Here’s proof of Al Barr’s punk rock credentials: He named his 13-year-old son after Joe Strummer of The Clash.
“My wife had 60 hours of labor with him,” recalled Barr, one of two lead singers in Celtic punk band Dropkick Murphys. “At the third hour of pushing, I said ‘What do you think of Strummer?’ … She said, ‘I love it.’ ” “She’s the one having these amazing people so she’s the boss” when it comes to names, he added with a chuckle.
Barr’s gravel-throated growl powers many of Dropkick Murphys’ biggest hits, including “Rose Tattoo,” “The State of Massachusetts” and “I’m Shipping Out to Boston.” (You may remember the latter song from the movie “The Departed.”) But, ironically for a Boston-based band nearly synonymous with Beantown — Dropkick Murphys donned Boston Red Sox jerseys to play the national anthem during the 2013 World Series — Barr is neither Irish-American nor a Bostonian.
“They said Scottish is close enough,” joked Barr, a New Hampshire native.
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For Barr, who led The Bruisers for a decade before joining Dropkick Murphys in 1998, the From Boston to Berkeley Tour has been a nostalgic experience.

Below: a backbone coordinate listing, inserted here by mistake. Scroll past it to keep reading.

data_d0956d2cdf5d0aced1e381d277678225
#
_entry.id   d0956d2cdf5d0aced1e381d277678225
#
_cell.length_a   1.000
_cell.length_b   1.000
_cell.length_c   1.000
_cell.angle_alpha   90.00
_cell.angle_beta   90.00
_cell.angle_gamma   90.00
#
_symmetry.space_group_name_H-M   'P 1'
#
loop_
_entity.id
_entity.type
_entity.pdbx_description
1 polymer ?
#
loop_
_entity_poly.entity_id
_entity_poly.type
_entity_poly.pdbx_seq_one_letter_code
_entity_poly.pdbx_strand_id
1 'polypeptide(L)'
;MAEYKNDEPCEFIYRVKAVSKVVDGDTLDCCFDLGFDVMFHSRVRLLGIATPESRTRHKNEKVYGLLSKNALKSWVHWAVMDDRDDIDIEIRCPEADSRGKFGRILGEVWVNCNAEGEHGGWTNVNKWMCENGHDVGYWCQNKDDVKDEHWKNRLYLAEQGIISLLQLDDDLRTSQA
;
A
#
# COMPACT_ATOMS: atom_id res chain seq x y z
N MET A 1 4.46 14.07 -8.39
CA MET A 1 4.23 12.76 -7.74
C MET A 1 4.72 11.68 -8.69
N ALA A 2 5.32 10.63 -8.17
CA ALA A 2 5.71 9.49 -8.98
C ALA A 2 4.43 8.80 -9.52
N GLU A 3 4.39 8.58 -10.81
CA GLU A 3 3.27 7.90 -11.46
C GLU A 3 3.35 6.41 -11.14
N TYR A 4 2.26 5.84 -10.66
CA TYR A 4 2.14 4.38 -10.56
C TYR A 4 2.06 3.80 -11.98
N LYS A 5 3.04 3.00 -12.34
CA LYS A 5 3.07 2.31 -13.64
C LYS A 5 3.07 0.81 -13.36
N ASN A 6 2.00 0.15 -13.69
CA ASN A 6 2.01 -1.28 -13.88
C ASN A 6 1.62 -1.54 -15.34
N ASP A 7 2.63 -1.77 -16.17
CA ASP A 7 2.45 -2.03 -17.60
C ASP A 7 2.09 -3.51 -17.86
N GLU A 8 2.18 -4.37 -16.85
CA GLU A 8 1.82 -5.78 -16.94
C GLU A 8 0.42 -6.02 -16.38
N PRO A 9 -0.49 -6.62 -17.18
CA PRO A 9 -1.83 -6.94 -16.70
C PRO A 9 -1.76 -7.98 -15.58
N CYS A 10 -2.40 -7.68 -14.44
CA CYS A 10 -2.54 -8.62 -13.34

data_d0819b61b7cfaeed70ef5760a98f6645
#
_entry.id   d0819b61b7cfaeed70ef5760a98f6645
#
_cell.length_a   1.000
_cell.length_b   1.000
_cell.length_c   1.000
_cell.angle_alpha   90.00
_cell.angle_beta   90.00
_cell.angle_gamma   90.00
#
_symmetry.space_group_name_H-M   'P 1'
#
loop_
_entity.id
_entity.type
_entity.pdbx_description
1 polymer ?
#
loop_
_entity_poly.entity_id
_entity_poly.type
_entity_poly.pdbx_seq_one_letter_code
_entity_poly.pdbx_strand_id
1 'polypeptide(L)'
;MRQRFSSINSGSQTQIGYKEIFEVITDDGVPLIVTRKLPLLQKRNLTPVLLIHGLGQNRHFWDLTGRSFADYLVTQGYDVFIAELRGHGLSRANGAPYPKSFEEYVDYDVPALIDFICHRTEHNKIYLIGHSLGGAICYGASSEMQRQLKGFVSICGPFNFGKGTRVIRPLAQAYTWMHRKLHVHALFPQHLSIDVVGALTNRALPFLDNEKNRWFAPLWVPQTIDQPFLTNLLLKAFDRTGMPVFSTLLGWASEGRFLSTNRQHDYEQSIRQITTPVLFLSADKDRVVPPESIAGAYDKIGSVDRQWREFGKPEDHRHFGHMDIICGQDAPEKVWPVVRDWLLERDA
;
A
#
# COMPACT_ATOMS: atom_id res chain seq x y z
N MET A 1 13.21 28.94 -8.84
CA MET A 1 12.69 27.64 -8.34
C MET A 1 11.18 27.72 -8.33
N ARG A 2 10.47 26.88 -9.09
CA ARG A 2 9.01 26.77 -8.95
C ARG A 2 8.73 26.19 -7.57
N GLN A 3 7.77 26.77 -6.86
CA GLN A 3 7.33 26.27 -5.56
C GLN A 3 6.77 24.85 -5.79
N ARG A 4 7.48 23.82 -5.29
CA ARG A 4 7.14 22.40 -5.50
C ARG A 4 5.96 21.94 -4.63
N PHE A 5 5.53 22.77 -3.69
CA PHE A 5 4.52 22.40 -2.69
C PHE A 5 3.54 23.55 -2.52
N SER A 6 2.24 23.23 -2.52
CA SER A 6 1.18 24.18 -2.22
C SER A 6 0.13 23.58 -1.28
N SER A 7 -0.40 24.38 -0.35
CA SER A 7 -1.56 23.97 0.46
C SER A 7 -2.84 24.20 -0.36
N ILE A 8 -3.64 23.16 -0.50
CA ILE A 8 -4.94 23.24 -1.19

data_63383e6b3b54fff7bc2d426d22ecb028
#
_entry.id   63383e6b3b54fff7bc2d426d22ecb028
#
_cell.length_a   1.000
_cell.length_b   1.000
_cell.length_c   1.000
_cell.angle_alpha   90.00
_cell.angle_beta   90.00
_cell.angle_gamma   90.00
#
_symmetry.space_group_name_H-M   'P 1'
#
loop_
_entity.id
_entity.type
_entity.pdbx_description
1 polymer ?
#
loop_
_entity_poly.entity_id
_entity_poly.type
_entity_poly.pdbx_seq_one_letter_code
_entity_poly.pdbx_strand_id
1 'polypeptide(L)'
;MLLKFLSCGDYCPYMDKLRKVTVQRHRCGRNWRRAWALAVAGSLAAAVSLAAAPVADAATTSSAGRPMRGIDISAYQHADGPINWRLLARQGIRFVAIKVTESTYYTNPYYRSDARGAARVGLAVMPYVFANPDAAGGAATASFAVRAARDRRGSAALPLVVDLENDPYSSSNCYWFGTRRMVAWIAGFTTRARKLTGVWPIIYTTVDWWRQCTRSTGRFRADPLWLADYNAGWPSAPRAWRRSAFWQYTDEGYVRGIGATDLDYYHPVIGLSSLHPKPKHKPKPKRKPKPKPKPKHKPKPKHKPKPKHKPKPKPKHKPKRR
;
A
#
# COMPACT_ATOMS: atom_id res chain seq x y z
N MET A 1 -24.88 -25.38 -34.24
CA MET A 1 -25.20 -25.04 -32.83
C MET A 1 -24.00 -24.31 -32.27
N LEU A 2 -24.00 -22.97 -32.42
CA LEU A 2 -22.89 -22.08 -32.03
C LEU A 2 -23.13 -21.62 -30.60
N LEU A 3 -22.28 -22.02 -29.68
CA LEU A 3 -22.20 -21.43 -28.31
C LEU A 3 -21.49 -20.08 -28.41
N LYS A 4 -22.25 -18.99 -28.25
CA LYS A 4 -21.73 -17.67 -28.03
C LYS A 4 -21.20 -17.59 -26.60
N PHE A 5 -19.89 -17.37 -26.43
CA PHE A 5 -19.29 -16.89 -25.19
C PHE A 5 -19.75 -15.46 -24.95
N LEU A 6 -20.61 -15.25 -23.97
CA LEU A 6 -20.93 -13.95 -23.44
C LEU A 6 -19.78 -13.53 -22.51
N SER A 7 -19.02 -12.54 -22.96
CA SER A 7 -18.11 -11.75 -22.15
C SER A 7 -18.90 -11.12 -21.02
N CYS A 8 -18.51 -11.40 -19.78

“This is such a special tour (with) so many special friends,” said Barr, who got a celebratory tattoo from tourmate Bryan Kienlen of The Bouncing Souls right before a Chicago show. “It feels like a throwback to the old Warped Tour days in the sense that you walk out the bus and there’s just friends everywhere.”
Q: Let’s talk about Dropkick Murphys’ most recent album, “11 Short Stories of Pain & Glory.” Why did you record in El Paso, Texas, of all places?
A: We’ve done all of our records in New England and the Boston area. You go in the studio and you know at some point you’re going home. You leave the bubble. … All of the sudden, (creativity) gets interrupted by life.
This was a decision we made so there wouldn’t be those interruptions, so we could focus on what needed to be focused on.
Q: “11 Short Stories of Pain & Glory” features a song about the Boston Marathon bombing, “4-15-13.” How do you take something so raw and painful and translate it into music?
A: Very carefully, with a lot of thought and respect — and with the intention of not making it about the band. … Obviously we wanted to tread really lightly on that (subject) because it is very fresh in terms of history. …
There’s no political intention in that song. It’s just a heartfelt song about the love that was brought forth by such a tragic event.
Q: Did you go in the studio knowing what the album would be about?
A: We don’t sit in front of a war-room board and go “Okay, we’ve got to invade here and make sure our frontlines are covered here.”… The album cycle starts with one song. Once we get that one song, whether it’s a cover or an original, that gets the creative juices flowing …
In this case, the song was our cover of “You’ll Never Walk Alone,” addressing the opioid epidemic.
Our reason for doing that (song) was to bring forth (attention to) the opioid crisis in New England. It’s going on all over the country but my state of New Hampshire has the highest overdose rate in the country — and we only have 1.35 million people — which is staggering to think about.